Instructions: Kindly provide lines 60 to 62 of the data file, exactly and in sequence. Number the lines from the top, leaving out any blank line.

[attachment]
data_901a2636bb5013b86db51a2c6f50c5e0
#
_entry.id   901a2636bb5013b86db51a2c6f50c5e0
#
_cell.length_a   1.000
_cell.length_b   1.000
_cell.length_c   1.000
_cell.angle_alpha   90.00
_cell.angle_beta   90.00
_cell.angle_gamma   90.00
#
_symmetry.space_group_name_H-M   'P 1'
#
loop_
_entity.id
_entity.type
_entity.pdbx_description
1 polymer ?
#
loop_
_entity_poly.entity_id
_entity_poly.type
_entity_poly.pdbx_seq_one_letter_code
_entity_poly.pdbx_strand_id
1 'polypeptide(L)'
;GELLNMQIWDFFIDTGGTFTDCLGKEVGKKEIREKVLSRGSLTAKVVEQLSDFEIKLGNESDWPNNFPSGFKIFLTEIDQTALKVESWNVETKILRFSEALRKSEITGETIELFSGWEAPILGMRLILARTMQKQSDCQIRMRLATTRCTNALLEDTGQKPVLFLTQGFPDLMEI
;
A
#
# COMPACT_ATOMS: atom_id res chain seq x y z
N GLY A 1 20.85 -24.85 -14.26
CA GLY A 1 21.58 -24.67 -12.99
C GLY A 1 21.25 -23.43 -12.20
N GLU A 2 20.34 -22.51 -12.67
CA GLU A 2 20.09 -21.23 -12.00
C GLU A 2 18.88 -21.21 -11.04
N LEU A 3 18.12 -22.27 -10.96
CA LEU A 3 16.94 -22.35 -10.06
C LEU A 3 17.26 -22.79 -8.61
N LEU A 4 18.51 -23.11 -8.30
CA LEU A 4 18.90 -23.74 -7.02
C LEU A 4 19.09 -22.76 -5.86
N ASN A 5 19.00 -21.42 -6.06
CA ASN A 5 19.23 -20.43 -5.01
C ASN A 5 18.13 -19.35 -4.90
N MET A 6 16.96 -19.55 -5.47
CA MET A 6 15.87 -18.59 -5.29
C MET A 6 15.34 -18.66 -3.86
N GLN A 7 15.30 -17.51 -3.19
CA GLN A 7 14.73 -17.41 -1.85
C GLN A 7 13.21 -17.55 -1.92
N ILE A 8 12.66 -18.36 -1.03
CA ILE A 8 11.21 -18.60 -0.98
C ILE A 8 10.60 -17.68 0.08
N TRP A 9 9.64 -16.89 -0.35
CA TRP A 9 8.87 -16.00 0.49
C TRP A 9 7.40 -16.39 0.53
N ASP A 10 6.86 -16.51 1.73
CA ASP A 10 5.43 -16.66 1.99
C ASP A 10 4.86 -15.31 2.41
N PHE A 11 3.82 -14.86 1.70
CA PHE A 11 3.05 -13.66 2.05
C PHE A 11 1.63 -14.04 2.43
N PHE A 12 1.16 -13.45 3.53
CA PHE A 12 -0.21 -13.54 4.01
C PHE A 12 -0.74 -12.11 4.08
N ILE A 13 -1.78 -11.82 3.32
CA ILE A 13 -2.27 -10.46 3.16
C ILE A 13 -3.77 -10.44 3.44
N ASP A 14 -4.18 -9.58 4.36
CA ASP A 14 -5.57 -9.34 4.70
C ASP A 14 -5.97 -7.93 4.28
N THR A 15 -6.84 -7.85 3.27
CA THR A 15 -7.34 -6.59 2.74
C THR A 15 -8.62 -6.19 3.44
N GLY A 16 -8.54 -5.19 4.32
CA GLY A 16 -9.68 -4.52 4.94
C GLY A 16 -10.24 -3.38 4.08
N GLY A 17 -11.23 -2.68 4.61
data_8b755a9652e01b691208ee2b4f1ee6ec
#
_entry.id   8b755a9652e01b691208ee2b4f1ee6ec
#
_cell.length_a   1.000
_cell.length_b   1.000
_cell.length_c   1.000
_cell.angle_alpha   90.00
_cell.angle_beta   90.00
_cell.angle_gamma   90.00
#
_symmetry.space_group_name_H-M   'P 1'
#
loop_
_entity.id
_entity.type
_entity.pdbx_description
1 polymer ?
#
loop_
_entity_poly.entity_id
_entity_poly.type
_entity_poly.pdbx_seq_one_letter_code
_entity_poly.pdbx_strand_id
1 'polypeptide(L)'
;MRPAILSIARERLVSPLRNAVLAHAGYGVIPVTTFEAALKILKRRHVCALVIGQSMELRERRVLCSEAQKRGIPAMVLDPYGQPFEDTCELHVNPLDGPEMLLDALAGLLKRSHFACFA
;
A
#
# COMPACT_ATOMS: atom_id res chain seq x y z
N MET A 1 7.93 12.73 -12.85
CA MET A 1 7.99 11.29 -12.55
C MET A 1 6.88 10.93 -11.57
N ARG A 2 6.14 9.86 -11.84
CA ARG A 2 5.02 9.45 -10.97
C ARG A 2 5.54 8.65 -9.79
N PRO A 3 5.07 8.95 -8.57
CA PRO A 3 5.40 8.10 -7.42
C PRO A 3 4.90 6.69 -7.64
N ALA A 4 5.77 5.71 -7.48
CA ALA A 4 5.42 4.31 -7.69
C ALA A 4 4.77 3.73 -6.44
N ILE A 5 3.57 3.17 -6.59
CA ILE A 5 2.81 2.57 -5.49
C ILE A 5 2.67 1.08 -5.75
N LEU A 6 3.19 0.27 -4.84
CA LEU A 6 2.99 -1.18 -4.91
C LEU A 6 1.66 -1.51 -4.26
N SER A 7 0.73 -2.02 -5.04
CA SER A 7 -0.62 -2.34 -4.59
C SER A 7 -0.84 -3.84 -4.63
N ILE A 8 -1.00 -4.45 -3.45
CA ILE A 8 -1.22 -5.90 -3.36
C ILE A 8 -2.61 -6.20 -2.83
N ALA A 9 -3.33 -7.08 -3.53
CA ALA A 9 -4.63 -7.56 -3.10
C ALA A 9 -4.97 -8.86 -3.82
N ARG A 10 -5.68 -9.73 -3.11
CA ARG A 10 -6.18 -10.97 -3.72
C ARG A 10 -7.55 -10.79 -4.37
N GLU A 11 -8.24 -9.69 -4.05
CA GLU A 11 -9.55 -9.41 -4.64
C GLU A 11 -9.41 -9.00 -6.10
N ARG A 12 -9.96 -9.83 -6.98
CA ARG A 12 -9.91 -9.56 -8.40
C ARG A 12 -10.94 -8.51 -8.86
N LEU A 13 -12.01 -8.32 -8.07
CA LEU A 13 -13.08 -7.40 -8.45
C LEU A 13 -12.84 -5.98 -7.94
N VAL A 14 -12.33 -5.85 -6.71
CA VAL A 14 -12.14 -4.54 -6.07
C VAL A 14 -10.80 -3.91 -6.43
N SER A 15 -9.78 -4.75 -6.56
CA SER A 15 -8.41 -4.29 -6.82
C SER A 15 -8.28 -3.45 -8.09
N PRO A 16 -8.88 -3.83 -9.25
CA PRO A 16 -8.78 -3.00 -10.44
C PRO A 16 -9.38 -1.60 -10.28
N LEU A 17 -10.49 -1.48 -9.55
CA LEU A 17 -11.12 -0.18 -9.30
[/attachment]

C ASP A 10 4.86 -15.31 2.41
N PHE A 11 3.82 -14.86 1.70
CA PHE A 11 3.05 -13.66 2.05